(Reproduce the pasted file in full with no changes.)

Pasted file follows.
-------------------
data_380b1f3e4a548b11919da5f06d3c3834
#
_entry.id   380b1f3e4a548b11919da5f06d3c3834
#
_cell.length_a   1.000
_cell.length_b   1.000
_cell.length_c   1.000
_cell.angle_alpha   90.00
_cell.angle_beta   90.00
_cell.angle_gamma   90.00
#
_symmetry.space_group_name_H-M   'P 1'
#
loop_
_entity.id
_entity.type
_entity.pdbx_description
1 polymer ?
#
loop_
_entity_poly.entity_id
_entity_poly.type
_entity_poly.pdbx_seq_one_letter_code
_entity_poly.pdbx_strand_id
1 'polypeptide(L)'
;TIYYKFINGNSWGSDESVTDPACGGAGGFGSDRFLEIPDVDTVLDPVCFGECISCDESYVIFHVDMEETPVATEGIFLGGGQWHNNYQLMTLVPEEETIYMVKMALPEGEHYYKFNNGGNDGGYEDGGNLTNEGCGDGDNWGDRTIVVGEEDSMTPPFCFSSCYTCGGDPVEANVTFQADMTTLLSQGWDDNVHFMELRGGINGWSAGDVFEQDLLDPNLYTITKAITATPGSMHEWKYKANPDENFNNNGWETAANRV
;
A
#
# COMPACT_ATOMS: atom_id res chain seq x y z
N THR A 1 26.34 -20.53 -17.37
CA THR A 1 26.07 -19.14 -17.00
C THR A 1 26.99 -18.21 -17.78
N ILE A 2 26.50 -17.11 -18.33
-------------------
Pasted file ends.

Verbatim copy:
data_380b1f3e4a548b11919da5f06d3c3834
#
_entry.id   380b1f3e4a548b11919da5f06d3c3834
#
_cell.length_a   1.000
_cell.length_b   1.000
_cell.length_c   1.000
_cell.angle_alpha   90.00
_cell.angle_beta   90.00
_cell.angle_gamma   90.00
#
_symmetry.space_group_name_H-M   'P 1'
#
loop_
_entity.id
_entity.type
_entity.pdbx_description
1 polymer ?
#
loop_
_entity_poly.entity_id
_entity_poly.type
_entity_poly.pdbx_seq_one_letter_code
_entity_poly.pdbx_strand_id
1 'polypeptide(L)'
;TIYYKFINGNSWGSDESVTDPACGGAGGFGSDRFLEIPDVDTVLDPVCFGECISCDESYVIFHVDMEETPVATEGIFLGGGQWHNNYQLMTLVPEEETIYMVKMALPEGEHYYKFNNGGNDGGYEDGGNLTNEGCGDGDNWGDRTIVVGEEDSMTPPFCFSSCYTCGGDPVEANVTFQADMTTLLSQGWDDNVHFMELRGGINGWSAGDVFEQDLLDPNLYTITKAITATPGSMHEWKYKANPDENFNNNGWETAANRV
;
A
#
# COMPACT_ATOMS: atom_id res chain seq x y z
N THR A 1 26.34 -20.53 -17.37
CA THR A 1 26.07 -19.14 -17.00
C THR A 1 26.99 -18.21 -17.78
N ILE A 2 26.50 -17.11 -18.33